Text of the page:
Just because

I am currently working through some fairly tedious passages of mark making on one of my pieces, so yesterday I decided to give myself a break and have a play.

Stitching on a piece of bubble-wrap envelope presented itself. Apart from using different colours of thread, the other change I made between the two pieces was to have one that was stitched in a fairly regular pattern and one which was stitched as randomly as I could manage.

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Canberra on a winter’s day

Our Urban Sketchers group met today four our first ‘official’ winter sketch of the year. The complete lack of sun didn’t deter our group, 24 hardy souls turned out.

As I am recovering from a really nasty cold I was happy to find a spot inside a coffee shop with a bench seat looking out the window to a collection of umbrellas. 

Eventually the sun broke through the fog so I made a second quick sketch of one of the shop windows.

Drawing the exhibition, Rodel Tapaya

Earlier this year we went to a talk at the National Gallery of Australia by Philippine artist Rodel Tapaya.  His work is an exuberant mix of the contemporary, political and the mythic. 

Modern Manananggals, 2013, wood, brass, silver, fibreglass, epoxy and oil paint

The sculptural work I sketched, above, of suspended figures holding suitcases comments on the impact on the children of parents forced to work overseas. He uses the image of the manananggal, the Philippines equivalent of the vampire. These creatures leave the lower half of their body behind, as they fly off nightly to drink the blood of pregnant women. The contention of this work is that Philippino parents earn an income by leaving their own children behind to work as carers for other people’s children.

Drawing the exhibitions, Singapore

I only had limited opportunity to sketch while I was in Singapore  in May. Travelling with non-drawers meant that sketching was more of a challenge.

We did make it to the National Gallery of Singapore which is interesting not only for the art it contains, but also for its new architectural structure that joins and transforms two historic buildings, the former Supreme Court and City Hall.

The joy for me is finding artists whose work I haven’t seen before. I’m a bit of a modernist so it’s no big surprise that Dora Gordine’s sculptures caught my eye. Because the gallery had quite a number of Gordine’s sculptures I assumed there must be a strong link to Singapore. However I haven’t been able to find a link other than that she was commissioned to make sculptures for the Singapore City Hall in 1935. Gordine worked mainly in London. The work below was made in 1949.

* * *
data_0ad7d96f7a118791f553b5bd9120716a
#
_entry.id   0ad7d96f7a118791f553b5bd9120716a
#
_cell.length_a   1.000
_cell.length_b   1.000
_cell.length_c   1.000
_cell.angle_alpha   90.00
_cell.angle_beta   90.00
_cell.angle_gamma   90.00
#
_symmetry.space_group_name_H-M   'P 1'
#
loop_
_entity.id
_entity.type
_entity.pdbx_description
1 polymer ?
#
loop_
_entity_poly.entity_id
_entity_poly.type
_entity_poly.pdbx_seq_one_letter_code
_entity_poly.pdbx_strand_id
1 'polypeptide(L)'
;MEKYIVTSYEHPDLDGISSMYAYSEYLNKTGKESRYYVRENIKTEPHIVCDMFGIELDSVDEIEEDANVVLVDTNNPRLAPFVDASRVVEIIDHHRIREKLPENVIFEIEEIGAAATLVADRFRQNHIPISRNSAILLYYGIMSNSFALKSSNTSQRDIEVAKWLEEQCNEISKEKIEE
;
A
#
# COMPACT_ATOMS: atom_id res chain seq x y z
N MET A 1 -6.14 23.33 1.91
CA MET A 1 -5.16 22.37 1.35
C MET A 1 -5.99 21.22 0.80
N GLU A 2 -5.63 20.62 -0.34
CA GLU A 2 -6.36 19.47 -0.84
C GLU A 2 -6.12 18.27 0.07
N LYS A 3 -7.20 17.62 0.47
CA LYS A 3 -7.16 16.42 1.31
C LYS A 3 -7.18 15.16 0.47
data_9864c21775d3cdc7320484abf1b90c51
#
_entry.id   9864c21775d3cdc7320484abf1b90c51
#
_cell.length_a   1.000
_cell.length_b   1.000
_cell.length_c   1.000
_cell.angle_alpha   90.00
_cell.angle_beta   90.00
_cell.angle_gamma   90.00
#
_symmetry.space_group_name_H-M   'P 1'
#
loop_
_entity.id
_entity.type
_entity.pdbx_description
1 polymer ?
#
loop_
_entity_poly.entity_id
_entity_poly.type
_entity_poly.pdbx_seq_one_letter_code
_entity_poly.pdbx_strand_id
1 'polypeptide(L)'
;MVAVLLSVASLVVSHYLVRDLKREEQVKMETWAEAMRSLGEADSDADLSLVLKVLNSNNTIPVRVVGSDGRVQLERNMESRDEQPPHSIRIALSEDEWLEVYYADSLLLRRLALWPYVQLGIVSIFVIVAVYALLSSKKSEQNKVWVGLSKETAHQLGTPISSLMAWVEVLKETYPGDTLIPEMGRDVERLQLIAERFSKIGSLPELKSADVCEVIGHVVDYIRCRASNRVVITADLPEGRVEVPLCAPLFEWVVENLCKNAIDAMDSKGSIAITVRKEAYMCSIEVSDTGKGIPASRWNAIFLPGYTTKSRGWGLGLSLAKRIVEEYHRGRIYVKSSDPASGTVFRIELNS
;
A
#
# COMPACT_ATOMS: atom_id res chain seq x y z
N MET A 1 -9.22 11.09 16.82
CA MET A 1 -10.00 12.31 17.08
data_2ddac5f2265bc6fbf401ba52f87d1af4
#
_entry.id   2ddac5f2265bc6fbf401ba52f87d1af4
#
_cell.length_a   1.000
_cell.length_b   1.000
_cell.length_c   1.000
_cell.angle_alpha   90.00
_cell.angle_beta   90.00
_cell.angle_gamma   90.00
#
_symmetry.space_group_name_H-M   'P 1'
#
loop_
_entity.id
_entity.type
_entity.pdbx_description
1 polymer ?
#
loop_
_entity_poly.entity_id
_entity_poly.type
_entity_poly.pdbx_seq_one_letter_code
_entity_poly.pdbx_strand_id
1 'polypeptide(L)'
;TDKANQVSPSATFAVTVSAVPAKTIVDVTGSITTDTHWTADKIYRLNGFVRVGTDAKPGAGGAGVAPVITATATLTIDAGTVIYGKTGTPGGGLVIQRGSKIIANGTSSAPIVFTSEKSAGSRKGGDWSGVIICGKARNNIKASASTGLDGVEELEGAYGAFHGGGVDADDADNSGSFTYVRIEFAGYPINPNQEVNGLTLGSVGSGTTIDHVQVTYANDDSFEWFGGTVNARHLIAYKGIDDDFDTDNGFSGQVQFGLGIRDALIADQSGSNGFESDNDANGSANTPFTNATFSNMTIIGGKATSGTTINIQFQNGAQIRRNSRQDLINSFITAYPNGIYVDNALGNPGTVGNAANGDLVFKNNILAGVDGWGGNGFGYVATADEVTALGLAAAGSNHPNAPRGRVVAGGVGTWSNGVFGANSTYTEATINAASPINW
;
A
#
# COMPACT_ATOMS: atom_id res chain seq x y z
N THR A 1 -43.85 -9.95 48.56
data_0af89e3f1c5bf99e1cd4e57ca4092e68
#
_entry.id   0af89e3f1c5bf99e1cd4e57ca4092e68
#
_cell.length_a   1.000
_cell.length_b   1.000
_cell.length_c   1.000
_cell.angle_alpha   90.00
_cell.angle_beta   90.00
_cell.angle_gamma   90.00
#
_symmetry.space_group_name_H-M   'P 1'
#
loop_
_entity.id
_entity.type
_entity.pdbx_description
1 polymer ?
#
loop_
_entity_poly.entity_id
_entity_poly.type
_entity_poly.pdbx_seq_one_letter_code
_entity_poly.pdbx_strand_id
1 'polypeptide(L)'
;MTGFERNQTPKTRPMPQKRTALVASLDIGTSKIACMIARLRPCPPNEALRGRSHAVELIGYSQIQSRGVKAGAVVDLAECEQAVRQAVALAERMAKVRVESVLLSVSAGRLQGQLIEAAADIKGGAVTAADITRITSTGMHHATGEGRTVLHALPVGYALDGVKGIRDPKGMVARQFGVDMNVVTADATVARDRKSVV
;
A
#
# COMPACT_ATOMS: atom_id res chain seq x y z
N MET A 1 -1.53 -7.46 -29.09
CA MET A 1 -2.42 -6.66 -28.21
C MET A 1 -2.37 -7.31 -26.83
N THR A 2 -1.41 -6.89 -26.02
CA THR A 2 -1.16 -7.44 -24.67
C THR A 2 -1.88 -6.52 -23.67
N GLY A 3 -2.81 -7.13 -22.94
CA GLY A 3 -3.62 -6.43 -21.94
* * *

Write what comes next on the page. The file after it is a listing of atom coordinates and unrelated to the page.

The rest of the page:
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Serene Jade, Dora Gordine, 1949, Bronze

I can’t leave the NGS without mentioning the paintings of Georgette Chen. This striking self portrait was but one of her works in the collection.

Self Portrait, Georgette Chen

Not all the artwork in the city is in the galleries. I saw several statues by the sculptor Fernando Botero, whose work often exaggerates it’s subject, in this case a bird.

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Fernando Botero’s The Bird, (view from the rear)

At the Museum of Asian Civilizations I saw the exhibition  Joseon Korea, which was full of engaging and colourful works. This wooden sculpture was in the section on religious practice.

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Boy Attendant, 19th or 20th century, painted wood, National Museum of Korea

The Empress Place building  (1867), which houses the main part of the museum,  was originally government offices. Now it houses a range of historic  exhibitions which I only managed to fly around quickly in the time I had. However I did manage a sketch of this contemporary work by Eng Tow inspired by grains of rice. The grains are several metres in length and were hung suspended in the gallery space.

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‘Grains of Thought, Eng Tow, 2015, acrylic paint on carbon fibre forms

One last sketch from the waterfront with a storm passing in the background.

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Singapore skyline, ArtScience Museum (left) and Marina Bay Sands hotel (right)